The elections have not stopped the protests - as long as the people's demands aren't met, they will continue.
The demands are still the same: social equality, freedom and justice. Under these headings are the specific demands, for example a minimum wage and an end to people being tried in military courts.
The numbers here and the marches elsewhere are opposed to the Supreme Council of the Armed Forces (Scaf) who are still holding people and trying them in military courts and not civilian ones.
Mubarak was the head of a pyramid and what we find is that while he has been toppled, the rest of the pyramid is still there. The protests were about getting rid of the old ways and they will continue until they are gone.
Find out more about Gigi's story in This World: Children of the Revolution at 7pm on BBC Two, Friday 3 February
Last year on 25 January my friends and I met at the Moustafa Mahmood mosque in Cairo and then marched to Tahrir Square. This was the beginning of our revolution.
This year I went to join the protests and I started in the same place and followed exactly the same route.
There was a very patriotic spirit to the march. There were countless people - you couldn't see the end of them. I did manage to identify many people whom I had seen at protests before.
Although we have come a long way in the last year, many of our demands still have not been met.
Parts of the previous regime have been removed and we now have the freedom to protest, but there is still a long way to go. I think the protests will continue for a long time.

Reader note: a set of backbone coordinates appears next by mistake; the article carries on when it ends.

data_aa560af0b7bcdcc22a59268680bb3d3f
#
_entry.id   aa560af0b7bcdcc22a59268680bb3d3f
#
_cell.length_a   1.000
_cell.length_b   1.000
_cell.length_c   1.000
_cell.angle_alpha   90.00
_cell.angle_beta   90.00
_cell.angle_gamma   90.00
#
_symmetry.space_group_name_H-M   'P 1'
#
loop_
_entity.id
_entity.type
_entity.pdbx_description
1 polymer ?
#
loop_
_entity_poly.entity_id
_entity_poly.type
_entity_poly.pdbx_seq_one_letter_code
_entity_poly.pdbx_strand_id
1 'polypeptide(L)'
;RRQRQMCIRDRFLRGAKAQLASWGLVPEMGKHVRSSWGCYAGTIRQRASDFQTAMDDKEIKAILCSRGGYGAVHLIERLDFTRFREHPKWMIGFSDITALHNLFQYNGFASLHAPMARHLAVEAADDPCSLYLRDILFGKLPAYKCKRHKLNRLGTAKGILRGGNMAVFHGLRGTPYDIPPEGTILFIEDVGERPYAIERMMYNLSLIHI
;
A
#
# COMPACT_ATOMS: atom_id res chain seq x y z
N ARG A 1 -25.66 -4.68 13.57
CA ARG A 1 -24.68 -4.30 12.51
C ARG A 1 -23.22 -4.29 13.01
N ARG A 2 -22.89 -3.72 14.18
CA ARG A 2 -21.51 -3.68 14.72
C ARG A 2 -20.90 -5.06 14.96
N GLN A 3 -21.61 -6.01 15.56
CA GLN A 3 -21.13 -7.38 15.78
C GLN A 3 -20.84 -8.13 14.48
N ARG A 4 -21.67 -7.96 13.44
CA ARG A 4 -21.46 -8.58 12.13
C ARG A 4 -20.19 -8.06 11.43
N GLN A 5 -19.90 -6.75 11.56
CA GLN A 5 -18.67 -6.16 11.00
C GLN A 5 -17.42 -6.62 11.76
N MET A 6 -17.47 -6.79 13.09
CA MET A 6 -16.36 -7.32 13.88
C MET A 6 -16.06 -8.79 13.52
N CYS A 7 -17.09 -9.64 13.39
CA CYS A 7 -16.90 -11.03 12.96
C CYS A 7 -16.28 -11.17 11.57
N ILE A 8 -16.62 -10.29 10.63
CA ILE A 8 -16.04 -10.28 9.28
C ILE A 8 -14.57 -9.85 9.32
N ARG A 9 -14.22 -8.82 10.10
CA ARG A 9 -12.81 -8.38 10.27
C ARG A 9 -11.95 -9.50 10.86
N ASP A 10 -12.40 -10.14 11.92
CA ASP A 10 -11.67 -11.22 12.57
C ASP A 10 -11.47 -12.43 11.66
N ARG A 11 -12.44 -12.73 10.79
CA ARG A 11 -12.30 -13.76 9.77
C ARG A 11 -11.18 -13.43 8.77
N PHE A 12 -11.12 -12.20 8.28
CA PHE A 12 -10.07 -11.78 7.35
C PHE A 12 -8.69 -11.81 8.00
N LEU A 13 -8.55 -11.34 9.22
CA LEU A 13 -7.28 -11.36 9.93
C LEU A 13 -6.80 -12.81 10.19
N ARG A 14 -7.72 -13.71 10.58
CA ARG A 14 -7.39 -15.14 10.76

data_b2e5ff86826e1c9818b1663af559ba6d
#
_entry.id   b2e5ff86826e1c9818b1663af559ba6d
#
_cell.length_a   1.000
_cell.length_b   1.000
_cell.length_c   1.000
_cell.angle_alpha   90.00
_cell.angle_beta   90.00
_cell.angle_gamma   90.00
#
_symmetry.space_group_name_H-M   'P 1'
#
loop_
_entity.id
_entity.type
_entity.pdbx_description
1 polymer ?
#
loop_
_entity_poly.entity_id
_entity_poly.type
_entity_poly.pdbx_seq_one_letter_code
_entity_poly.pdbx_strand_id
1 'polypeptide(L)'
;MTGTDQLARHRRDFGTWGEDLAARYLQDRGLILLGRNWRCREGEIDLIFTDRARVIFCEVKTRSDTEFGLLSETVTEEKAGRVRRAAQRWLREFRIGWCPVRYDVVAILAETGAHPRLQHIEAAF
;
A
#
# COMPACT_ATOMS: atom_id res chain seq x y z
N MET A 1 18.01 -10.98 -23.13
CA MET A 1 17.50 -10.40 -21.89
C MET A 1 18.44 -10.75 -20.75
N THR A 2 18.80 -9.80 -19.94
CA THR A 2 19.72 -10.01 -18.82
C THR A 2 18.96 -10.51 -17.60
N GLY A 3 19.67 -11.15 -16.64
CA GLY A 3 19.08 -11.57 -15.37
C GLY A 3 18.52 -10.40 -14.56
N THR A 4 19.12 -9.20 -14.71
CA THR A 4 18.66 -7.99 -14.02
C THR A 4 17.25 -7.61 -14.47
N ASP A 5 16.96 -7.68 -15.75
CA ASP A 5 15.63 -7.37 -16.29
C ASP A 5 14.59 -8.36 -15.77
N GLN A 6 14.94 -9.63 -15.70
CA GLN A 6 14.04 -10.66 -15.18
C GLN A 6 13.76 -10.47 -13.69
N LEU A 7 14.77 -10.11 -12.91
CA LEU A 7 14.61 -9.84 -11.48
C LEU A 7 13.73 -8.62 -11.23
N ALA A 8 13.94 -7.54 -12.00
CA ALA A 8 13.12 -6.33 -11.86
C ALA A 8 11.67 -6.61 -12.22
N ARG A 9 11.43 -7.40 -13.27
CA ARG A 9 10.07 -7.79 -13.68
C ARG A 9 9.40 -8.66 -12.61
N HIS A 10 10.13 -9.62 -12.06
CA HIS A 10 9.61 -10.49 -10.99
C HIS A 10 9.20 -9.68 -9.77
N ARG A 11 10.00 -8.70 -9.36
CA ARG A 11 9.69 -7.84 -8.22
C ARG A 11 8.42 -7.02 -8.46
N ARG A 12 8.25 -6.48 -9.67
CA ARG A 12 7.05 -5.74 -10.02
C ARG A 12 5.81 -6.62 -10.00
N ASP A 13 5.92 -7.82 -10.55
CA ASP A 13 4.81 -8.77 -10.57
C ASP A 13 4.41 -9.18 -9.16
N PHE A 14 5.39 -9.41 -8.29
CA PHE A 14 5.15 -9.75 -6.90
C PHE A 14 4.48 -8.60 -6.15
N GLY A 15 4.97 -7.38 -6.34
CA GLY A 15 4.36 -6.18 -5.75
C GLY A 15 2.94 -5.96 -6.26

When I arrived in the square today, the Muslim Brotherhood had organised themselves and had a stage and flags. I don't feel they should have been there. They are now our representatives in parliament and should be thinking about our needs, not furthering their own agenda.
I don't have anything against religion, but I don't think it should be mixed with politics.
The atmosphere in the square, to my mind, was a little unpleasant. It didn't have that sense of unity that had been there during the march.
There was not any universal feeling about why people were there. Some were chanting, some protesting, some just walking around and observing. It felt that everyone was their for his or her own reasons.
Tahrir Square is symbolic of the revolution. This is where people go if they want to deliver a message. It is a very important place, but I feel that some people are abusing this symbol for their own ends.
However, I feel good, honestly speaking. I think what we are experiencing was always to be expected. There will be bumps in the road before we reach our destination.
At least what we now see is that the people care again. People used to be so apathetic, but now they are exercising their right to protest and make demands of those who are governing the country.
The revolution may have made us economically or socially worse off for the time-being, but what we have now is hope.
Interviews by Alex Murray and Susannah Stevens